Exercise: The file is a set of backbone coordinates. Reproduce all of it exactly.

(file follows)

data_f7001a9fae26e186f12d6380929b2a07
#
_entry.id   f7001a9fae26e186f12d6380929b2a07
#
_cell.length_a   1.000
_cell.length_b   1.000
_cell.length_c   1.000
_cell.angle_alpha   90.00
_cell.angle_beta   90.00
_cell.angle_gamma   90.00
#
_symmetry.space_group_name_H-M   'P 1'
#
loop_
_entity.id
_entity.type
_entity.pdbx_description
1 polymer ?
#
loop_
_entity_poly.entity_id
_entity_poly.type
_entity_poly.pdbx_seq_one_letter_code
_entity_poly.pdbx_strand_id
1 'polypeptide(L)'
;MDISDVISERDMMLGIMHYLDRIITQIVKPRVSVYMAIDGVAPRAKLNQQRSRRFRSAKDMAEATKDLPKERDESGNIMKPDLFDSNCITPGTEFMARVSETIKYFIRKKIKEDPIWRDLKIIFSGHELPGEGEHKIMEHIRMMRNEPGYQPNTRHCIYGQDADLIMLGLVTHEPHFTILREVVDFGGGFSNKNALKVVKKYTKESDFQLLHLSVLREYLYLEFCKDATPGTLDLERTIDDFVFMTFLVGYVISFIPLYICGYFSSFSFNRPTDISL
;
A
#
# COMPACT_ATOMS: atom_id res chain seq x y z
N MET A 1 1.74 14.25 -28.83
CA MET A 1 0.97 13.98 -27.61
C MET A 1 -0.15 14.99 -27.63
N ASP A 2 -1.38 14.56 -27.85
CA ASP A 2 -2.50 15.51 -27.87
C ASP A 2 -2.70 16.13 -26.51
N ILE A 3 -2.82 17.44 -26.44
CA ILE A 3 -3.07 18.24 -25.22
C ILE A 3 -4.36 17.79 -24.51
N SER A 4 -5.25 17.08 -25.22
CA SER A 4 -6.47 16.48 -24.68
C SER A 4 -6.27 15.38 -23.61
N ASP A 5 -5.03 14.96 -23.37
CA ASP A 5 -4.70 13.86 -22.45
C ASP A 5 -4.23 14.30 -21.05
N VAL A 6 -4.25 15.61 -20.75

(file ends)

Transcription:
data_f7001a9fae26e186f12d6380929b2a07
#
_entry.id   f7001a9fae26e186f12d6380929b2a07
#
_cell.length_a   1.000
_cell.length_b   1.000
_cell.length_c   1.000
_cell.angle_alpha   90.00
_cell.angle_beta   90.00
_cell.angle_gamma   90.00
#
_symmetry.space_group_name_H-M   'P 1'
#
loop_
_entity.id
_entity.type
_entity.pdbx_description
1 polymer ?
#
loop_
_entity_poly.entity_id
_entity_poly.type
_entity_poly.pdbx_seq_one_letter_code
_entity_poly.pdbx_strand_id
1 'polypeptide(L)'
;MDISDVISERDMMLGIMHYLDRIITQIVKPRVSVYMAIDGVAPRAKLNQQRSRRFRSAKDMAEATKDLPKERDESGNIMKPDLFDSNCITPGTEFMARVSETIKYFIRKKIKEDPIWRDLKIIFSGHELPGEGEHKIMEHIRMMRNEPGYQPNTRHCIYGQDADLIMLGLVTHEPHFTILREVVDFGGGFSNKNALKVVKKYTKESDFQLLHLSVLREYLYLEFCKDATPGTLDLERTIDDFVFMTFLVGYVISFIPLYICGYFSSFSFNRPTDISL
;
A
#
# COMPACT_ATOMS: atom_id res chain seq x y z
N MET A 1 1.74 14.25 -28.83
CA MET A 1 0.97 13.98 -27.61
C MET A 1 -0.15 14.99 -27.63
N ASP A 2 -1.38 14.56 -27.85
CA ASP A 2 -2.50 15.51 -27.87
C ASP A 2 -2.70 16.13 -26.51
N ILE A 3 -2.82 17.44 -26.44
CA ILE A 3 -3.07 18.24 -25.22
C ILE A 3 -4.36 17.79 -24.51
N SER A 4 -5.25 17.08 -25.22
CA SER A 4 -6.47 16.48 -24.68
C SER A 4 -6.27 15.38 -23.61
N ASP A 5 -5.03 14.96 -23.37
CA ASP A 5 -4.70 13.86 -22.45
C ASP A 5 -4.23 14.30 -21.05
N VAL A 6 -4.25 15.61 -20.75